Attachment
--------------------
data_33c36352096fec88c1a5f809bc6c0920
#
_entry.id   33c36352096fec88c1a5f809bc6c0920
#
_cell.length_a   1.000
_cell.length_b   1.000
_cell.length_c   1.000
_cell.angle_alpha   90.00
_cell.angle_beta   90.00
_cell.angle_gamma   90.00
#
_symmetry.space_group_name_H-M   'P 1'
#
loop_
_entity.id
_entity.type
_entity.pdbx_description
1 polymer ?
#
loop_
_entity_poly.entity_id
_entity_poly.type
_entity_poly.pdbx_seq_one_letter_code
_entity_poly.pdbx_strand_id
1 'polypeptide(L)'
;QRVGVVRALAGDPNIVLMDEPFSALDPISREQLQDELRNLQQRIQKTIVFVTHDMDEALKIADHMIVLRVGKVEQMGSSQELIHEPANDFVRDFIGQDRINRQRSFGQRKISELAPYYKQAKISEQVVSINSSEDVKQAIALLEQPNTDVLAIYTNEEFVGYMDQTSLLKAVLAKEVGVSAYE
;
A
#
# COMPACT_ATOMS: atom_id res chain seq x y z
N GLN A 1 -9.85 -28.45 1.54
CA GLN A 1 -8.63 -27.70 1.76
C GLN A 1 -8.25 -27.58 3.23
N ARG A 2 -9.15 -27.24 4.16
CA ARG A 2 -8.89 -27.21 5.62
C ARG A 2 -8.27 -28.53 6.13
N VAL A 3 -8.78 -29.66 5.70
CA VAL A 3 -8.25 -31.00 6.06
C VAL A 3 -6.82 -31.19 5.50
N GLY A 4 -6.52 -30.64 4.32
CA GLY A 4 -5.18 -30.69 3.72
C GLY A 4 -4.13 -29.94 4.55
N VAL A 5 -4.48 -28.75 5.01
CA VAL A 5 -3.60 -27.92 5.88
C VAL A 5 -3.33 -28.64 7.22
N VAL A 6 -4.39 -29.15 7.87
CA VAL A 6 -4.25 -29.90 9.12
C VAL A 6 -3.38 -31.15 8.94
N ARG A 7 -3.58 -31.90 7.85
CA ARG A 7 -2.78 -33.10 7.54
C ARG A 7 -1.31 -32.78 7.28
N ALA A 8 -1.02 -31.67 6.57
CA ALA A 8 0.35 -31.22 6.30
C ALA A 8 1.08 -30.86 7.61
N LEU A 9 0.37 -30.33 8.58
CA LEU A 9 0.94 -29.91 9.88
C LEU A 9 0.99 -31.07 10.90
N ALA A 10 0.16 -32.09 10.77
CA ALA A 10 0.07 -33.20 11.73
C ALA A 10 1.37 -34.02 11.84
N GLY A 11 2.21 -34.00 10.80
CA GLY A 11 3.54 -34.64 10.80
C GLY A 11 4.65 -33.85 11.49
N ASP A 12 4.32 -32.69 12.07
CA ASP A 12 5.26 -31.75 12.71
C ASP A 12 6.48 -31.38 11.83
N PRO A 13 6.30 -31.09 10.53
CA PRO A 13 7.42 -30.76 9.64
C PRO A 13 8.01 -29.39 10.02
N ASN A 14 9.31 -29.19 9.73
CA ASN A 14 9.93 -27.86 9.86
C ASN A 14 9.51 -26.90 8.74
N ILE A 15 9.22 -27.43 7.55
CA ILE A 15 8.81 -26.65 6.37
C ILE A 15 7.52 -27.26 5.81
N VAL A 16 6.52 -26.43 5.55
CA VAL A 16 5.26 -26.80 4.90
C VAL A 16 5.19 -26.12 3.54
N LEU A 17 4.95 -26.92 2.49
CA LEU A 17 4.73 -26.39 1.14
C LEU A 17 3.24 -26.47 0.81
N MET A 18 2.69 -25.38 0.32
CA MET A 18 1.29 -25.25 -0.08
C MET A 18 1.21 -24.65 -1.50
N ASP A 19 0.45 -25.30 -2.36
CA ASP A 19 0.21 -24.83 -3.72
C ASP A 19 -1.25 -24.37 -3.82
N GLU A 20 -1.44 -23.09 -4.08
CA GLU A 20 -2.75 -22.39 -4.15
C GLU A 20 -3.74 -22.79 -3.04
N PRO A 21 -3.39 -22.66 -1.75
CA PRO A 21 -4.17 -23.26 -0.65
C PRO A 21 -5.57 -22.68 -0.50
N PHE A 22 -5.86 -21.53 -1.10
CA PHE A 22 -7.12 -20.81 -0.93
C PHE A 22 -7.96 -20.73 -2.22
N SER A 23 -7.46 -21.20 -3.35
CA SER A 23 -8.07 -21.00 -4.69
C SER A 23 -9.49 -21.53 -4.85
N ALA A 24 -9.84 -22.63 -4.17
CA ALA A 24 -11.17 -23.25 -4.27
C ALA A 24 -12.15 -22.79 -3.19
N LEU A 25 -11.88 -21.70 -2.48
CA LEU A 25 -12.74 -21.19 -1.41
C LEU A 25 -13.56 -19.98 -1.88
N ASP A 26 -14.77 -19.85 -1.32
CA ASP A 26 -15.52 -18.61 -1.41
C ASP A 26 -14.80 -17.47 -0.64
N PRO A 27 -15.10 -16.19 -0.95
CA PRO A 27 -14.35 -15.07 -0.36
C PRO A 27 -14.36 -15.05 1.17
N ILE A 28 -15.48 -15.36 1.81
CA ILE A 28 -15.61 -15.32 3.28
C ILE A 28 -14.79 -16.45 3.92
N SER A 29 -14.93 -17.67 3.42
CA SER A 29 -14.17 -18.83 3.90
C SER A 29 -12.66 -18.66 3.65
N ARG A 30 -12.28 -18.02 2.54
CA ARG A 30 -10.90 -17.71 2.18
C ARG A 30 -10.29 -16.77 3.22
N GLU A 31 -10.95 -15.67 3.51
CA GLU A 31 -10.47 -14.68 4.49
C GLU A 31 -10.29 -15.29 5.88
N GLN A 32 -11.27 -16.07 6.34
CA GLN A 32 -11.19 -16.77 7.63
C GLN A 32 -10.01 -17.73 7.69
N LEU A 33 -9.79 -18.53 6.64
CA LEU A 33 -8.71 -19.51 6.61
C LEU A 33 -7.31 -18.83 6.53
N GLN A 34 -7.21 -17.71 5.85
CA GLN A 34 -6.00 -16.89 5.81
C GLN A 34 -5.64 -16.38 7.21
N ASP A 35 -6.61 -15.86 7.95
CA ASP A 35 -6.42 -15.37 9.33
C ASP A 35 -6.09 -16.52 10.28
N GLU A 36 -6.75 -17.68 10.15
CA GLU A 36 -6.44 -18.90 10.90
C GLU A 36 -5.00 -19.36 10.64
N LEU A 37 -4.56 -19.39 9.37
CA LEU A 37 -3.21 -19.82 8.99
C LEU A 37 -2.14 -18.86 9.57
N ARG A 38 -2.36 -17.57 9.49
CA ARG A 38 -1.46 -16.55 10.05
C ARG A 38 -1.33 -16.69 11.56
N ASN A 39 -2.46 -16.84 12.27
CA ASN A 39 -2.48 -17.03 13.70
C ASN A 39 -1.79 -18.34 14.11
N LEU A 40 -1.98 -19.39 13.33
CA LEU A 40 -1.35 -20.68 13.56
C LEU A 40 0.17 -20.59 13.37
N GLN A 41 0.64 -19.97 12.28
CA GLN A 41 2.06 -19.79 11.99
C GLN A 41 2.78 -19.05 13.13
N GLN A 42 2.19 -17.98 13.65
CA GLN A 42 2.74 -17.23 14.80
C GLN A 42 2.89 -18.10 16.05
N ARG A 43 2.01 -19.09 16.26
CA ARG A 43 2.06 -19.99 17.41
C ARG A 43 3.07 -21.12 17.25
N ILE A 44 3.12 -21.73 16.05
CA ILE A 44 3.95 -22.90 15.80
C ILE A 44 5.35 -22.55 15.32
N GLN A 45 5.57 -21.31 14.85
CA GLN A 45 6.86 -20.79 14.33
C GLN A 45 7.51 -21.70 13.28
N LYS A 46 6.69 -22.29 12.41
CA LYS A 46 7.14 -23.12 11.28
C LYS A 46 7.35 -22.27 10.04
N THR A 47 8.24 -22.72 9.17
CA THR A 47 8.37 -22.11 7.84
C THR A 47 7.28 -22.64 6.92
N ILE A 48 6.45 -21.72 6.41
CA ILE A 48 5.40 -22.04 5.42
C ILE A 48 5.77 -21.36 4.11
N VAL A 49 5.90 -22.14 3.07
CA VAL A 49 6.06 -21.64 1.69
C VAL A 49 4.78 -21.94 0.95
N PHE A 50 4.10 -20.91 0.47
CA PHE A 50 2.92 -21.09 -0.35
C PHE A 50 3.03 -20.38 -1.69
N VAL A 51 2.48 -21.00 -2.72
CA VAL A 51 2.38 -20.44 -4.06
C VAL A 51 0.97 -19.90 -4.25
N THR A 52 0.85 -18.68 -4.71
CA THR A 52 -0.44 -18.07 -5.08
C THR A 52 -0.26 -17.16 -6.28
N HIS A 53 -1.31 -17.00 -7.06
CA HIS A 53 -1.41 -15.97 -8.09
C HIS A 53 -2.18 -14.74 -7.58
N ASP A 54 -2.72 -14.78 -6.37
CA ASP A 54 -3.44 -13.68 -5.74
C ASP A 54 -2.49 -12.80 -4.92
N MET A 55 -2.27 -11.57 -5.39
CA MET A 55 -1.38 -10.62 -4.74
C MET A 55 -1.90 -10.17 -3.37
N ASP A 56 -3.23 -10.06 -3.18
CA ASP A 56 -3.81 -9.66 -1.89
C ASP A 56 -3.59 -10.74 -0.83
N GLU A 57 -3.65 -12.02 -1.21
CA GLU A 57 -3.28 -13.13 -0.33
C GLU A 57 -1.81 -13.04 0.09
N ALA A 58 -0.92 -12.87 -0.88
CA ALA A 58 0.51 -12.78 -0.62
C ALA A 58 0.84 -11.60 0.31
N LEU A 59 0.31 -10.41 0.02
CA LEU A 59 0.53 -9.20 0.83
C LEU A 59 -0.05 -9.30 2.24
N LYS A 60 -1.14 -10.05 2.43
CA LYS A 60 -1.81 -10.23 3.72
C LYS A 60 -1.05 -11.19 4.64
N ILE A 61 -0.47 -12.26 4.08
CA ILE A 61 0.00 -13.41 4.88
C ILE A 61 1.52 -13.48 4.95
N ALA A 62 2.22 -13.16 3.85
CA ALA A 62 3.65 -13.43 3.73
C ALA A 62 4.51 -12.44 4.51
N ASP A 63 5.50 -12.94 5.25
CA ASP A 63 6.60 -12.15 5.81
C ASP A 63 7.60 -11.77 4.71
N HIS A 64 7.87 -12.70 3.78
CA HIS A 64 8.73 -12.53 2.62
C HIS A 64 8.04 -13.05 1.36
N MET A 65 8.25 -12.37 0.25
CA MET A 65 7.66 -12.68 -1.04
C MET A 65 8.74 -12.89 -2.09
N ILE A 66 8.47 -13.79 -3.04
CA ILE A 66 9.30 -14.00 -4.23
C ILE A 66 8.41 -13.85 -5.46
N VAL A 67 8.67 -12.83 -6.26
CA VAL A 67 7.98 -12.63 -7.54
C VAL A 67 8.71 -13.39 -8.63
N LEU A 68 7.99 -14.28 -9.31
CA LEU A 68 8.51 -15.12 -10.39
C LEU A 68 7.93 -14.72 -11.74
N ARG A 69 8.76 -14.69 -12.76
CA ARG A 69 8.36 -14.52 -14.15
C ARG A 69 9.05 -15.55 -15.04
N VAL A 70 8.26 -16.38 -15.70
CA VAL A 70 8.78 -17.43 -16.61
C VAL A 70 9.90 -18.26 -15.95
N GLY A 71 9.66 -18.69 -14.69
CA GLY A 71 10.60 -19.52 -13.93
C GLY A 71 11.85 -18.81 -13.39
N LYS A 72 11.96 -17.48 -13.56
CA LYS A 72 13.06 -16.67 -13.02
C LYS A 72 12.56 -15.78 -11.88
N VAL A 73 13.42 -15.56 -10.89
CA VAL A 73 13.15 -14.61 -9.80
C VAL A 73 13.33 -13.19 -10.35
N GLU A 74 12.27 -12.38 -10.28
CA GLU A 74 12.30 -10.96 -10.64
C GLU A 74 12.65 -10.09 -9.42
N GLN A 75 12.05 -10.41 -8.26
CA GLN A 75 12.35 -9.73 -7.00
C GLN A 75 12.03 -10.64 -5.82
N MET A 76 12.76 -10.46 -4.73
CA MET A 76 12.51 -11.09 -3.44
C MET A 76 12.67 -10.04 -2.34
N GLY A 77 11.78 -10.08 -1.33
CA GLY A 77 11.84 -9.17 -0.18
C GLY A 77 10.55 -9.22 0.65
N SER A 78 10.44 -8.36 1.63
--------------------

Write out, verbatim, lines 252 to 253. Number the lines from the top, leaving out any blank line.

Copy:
C GLU A 74 12.65 -10.09 -9.42
N GLN A 75 12.05 -10.41 -8.26